At 19, the sheltered Chanel left the convent to the bright lights of the city. She was introduced to the flamboyant ladies of the night, which greatly impacted her fashion sense. She tried her luck as a café singer, with limited success. She was charismatic and charming, like her father, however. Rumor has it that customers picked her famous name, Coco. She used to sing “Ko-ko-ri-ko” (Cock-a-doodle-doo) and “Qui qua’a vu Coco?” (Has anyone seen Coco?)—songs about a lost dog and a rooster. Hurt from being abandoned, Chanel invented that her father immigrated to America and that he affectionately nicknamed her Coco. The truth was, her father likely never left the country.

Two of Chanel’s sisters committed suicide as young, overworked mothers with young children and failed relationships. Chanel became the only female survivor in her family by 1920. Determined to break the pattern of hardworking Chanel ladies falling for deadbeats, Chanel strived to make a name for herself. And that, she did.

By the age of 30, Chanel became a household name. Her clothing was androgynous, conservative and classic—silhouettes the nuns who raised her might have been proud of. Chanel’s boyish figure, slim hips and flat chest helped her ease into wearing men’s suit shirts and straw hats while riding. She figured that thinking like a man would be her way to success.

Chanel was a genius at the public relations game and befriended many fashion journalists in Europe and America. Soon after launching her hat making business and designing costumes for dancers, Chanel became a lifestyle brand. She used subliminal seduction as a marketing ploy. “A bottle of Chanel No. 5 perfume is sold every three seconds,” the book reads. Unlike most perfumes sold at her time, her bottles did not have poetic titles, but contained her lucky number: five. She sprayed the scent in her boutique’s fitting rooms and when the buyers asked what the lovely smell was, she handed them tiny samples to take home. Those women grew addicted to the perfume and returned for more. Soon, bottles began appearing for sale on the shelves.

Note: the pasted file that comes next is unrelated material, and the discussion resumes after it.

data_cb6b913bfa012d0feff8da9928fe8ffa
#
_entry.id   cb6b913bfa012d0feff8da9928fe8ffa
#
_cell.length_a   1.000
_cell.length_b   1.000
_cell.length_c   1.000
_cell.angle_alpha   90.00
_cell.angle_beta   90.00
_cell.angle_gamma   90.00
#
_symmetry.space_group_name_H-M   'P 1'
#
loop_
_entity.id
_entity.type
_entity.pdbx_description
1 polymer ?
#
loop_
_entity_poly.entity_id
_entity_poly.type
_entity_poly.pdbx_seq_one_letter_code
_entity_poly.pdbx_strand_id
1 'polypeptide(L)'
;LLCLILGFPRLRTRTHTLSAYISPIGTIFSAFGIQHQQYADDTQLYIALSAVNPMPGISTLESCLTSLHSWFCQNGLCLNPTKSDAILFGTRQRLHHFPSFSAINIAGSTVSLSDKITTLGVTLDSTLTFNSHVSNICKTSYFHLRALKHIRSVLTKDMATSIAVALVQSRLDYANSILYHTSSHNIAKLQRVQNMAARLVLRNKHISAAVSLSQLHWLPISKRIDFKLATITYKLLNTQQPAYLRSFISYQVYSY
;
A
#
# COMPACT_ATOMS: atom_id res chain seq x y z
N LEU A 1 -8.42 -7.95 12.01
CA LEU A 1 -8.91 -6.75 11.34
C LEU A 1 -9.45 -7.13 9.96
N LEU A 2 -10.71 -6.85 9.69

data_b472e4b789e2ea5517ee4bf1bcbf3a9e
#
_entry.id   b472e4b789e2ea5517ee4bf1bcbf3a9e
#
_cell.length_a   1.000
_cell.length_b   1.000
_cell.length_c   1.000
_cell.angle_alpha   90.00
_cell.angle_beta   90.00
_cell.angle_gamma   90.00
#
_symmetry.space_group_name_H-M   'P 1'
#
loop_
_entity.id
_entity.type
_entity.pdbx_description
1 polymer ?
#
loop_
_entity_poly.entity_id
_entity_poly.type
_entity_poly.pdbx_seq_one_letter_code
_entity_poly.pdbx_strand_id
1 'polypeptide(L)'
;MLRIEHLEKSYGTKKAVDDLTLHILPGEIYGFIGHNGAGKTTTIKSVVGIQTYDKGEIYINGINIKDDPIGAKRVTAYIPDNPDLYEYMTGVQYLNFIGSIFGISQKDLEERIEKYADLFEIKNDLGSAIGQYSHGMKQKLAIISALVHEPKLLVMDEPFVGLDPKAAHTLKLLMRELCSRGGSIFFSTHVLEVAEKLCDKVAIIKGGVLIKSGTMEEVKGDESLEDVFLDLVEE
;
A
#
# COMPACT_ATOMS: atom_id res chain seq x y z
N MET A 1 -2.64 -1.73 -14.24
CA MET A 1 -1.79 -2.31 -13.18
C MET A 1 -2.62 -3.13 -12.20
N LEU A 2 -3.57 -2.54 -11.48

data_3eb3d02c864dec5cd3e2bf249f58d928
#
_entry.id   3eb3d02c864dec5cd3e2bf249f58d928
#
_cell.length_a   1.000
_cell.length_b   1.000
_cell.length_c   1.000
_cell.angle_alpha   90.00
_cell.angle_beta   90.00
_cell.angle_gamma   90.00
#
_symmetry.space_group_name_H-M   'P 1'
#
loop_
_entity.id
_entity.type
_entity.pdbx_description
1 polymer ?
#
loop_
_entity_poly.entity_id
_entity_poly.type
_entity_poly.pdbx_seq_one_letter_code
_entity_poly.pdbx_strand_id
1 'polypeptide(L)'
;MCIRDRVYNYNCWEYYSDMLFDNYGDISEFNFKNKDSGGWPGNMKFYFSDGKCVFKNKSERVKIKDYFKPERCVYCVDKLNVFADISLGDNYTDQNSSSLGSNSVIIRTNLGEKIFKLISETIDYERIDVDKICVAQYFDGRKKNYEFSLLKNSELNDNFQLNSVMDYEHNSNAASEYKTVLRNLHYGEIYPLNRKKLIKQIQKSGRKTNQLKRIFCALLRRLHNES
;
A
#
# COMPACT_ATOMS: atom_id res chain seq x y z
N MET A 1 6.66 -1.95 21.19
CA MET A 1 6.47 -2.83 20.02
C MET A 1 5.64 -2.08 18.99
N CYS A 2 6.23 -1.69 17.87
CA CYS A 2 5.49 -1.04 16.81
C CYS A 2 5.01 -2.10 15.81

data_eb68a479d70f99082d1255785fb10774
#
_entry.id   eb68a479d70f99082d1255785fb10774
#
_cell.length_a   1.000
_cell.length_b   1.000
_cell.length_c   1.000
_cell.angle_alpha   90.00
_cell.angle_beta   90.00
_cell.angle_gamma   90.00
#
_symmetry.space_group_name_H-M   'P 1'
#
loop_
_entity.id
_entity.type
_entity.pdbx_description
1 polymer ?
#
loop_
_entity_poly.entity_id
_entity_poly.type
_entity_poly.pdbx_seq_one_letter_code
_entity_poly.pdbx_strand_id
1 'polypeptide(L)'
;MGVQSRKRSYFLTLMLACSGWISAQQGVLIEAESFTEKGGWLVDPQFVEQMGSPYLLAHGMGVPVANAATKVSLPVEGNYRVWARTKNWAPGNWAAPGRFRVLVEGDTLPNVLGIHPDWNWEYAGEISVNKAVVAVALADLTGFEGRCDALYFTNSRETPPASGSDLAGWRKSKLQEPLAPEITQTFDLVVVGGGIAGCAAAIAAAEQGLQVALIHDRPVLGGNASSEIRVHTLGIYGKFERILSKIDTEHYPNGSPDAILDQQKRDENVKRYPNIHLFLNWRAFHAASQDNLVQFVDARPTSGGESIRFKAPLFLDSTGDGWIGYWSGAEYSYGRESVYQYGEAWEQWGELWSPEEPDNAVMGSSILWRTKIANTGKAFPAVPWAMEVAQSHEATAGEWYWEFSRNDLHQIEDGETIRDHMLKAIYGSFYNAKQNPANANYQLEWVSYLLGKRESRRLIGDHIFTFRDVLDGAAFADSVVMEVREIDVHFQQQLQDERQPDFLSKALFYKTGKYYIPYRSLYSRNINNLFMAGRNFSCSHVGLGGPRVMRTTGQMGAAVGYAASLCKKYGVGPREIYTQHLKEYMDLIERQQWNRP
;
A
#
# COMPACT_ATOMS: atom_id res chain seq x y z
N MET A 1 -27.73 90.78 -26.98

Chanel loved excitement and some speculate that she was perhaps a spy. She was involved with very powerful and rich men: a Nazi officer, the Duke of Westminster, a diplomat and a composer. Did she briefly turn to discreet prostitution? Was she a mother—was the little boy she affectionately cared for her own child and not that of her sister? The book talks about those possibilities.

Chanel’s last words at 87 were reportedly: “So, this is how one dies.” Forty years after her death, it doesn’t seem like her legacy has died at all. Fashionistas everywhere, and Garelick’s book, bring Chanel back to life.

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Apartheid South Africa: An Interview with Colin Wes

By Shinnosuke Shigenaga and Shiori Nemeto, special guest writers.

Colin Wes. Photograph courtesy of Colleen Dishy.

Colin Wes. Photograph courtesy of Colleen Dishy.

Tell us about yourself and your life here in America.

I work for Costco, and I have been with them for 28 years. I am a buyer and work for corporate headquarters. When we first came to America, we didn’t have jobs, and we had 4 children. Our youngest was 9 months old. I was very lucky that I found a job with Costco. I grew and developed with Costco. Colleen, my wife, was fortunate to get on board with Cornish College’s Junior Preparatory Dance as a ballet teacher. She loved teaching and loved Cornish. A lot of doors and windows have opened for us and we are grateful to be American.

Colleen Dishy

Colin Wes and his family, newly immigrated to the United States. He references his wife Colleen Dishy (in light blue blouse) throughout this interview. Dishy’s father, Les Dishy, a contemporary of Nelson Mandela, was a former mayor of Johannesburg who was sympathetic to the anti-apartheid cause. Photograph courtesy of Colleen Dishy.